How does Maine logging compare to Vermont, N.H, and N.Y.?

agesMore than 60 percent of logging business owners who responded to a survey in Maine, Vermont,New Hampshire and New York were over 50.

In Maine, 80 percent of production is by whole-tree systems compared to only 46 percent in Vermont, and only 7 percent of Maine’s production is by tree-length systems, compared to 34 percent in Vermont.

There was overwhelming support (70 percent of respondents) for entry-level training for in-woods workers. In fact, close to 90 percent of cut-to-length contractors indicated that there was a need for such training compared to 70 percent of whole-tree and tree-length contractors.

Those are just a few of the interesting facts reported in A Survey Of Business Attributes, Harvest Capacity And Equipment Infrastructure Of Logging Businesses In The Northern Forest, recently released by the University of Maine School of Forest Resources.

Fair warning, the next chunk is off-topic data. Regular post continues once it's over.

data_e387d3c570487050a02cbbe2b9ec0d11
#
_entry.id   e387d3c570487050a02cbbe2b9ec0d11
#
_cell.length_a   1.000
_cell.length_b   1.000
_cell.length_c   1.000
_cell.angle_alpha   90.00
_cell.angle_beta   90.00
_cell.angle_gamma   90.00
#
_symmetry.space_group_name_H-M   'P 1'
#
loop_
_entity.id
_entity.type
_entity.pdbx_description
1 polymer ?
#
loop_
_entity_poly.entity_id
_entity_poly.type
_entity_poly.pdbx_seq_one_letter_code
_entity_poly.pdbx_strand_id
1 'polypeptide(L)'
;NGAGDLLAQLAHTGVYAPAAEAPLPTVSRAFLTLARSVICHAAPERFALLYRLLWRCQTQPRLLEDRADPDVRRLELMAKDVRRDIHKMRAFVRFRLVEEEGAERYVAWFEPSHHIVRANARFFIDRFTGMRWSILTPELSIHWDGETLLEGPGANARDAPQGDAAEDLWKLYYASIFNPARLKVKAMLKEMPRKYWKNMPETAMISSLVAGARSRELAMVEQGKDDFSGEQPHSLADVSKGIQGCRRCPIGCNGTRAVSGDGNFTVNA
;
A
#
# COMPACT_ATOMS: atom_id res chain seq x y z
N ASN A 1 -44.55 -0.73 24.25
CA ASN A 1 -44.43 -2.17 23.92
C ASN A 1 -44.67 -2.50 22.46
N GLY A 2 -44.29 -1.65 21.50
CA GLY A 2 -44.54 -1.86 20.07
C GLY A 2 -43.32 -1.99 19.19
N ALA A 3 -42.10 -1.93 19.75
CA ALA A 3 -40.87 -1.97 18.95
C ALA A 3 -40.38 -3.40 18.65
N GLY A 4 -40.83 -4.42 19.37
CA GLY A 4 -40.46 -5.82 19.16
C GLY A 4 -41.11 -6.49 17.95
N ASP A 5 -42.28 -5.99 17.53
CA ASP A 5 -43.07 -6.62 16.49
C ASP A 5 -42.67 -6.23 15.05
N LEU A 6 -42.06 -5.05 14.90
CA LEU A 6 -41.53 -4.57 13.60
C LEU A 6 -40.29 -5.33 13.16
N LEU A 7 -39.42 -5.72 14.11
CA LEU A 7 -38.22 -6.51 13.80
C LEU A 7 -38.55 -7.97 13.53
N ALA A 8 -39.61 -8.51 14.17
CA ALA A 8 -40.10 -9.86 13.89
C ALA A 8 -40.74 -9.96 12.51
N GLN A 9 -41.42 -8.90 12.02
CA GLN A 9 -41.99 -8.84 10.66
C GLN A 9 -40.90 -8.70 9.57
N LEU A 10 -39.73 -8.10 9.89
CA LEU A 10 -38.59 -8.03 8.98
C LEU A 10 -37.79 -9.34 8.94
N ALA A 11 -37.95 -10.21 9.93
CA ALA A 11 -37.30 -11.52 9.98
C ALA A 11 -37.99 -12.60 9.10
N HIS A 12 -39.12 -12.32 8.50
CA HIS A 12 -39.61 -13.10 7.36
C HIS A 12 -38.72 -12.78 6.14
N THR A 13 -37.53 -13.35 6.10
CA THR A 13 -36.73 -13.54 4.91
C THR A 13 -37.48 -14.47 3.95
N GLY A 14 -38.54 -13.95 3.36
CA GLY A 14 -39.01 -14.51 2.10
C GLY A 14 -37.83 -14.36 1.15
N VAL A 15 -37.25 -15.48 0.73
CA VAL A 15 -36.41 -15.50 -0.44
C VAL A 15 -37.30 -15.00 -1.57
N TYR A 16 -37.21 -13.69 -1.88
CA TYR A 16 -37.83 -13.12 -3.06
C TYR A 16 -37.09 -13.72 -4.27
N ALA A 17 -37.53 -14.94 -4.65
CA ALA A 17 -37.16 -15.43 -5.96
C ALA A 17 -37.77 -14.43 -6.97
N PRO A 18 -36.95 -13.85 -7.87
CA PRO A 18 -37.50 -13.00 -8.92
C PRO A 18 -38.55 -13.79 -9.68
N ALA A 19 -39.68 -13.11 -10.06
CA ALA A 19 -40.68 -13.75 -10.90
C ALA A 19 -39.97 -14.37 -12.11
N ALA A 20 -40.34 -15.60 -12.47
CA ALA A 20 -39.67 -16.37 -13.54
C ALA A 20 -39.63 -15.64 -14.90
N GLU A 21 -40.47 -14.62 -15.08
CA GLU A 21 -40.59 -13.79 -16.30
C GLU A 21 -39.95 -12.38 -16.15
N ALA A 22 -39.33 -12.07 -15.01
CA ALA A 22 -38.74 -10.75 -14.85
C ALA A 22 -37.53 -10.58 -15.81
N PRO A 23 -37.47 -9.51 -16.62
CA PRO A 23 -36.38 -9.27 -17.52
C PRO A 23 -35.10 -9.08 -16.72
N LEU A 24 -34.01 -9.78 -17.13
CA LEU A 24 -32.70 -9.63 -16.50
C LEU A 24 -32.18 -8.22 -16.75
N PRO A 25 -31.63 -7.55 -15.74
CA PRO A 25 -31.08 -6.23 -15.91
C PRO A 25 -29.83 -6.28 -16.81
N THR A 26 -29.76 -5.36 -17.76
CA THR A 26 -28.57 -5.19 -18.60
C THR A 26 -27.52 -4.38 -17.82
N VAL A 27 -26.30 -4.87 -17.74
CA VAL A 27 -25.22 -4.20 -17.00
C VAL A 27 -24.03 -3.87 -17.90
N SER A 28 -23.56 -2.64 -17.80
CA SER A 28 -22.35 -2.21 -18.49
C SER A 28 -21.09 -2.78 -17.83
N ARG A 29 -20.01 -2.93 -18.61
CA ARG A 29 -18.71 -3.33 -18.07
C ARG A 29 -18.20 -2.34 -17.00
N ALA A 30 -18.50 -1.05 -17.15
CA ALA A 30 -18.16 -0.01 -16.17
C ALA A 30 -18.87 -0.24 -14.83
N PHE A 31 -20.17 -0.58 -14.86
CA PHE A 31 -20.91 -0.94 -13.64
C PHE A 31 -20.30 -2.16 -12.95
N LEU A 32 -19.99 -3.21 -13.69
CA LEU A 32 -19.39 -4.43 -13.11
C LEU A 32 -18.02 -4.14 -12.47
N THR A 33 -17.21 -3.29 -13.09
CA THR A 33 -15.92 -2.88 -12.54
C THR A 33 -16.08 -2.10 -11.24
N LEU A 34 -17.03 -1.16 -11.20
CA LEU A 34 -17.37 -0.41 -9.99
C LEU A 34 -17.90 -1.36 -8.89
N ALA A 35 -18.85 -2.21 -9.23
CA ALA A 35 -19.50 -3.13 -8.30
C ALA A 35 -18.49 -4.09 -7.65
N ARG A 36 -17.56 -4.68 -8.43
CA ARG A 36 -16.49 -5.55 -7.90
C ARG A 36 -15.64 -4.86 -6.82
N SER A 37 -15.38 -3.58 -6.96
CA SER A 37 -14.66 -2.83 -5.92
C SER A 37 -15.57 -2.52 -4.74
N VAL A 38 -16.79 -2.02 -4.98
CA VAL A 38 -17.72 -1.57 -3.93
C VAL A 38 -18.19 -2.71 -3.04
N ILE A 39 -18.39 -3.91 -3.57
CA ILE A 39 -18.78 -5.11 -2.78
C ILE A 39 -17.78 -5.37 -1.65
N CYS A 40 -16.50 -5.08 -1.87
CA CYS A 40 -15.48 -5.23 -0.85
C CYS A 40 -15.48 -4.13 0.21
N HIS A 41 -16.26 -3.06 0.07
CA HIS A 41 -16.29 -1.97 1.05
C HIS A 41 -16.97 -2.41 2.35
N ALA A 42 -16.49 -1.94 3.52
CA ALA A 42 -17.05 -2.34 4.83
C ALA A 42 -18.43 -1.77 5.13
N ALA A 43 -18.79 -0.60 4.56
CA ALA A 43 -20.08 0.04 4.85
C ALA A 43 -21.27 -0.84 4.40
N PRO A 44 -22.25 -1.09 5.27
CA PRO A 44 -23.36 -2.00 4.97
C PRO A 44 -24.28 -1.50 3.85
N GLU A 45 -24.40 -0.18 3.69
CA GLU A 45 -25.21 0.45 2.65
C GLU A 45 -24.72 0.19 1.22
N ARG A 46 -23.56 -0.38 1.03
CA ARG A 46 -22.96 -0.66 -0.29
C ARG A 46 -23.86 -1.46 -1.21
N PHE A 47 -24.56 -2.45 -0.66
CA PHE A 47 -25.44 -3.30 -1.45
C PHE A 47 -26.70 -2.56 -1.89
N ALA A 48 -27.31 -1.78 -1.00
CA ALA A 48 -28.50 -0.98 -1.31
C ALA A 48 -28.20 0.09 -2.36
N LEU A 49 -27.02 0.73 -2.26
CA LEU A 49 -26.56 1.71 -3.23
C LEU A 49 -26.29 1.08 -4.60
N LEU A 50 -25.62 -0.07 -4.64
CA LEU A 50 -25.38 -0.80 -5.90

Jeff Benjamin, associate professor of forest operations, and Bennet Leon, graduate research assistant gathered responses from over 420 contractors. Their survey provides a useful snapshot of the existing logging infrastructure, business owner demographics, harvest methods, production and capacity, and equipment infrastructure in the northeast and a baseline against which to measure change and trends over time through periodic resurveys.

Results of the survey will be presented and discussed by Jeff Benjamin at FRA’s April 4 Maine Forestry Forum. For more information contact Jeffrey Benjamin.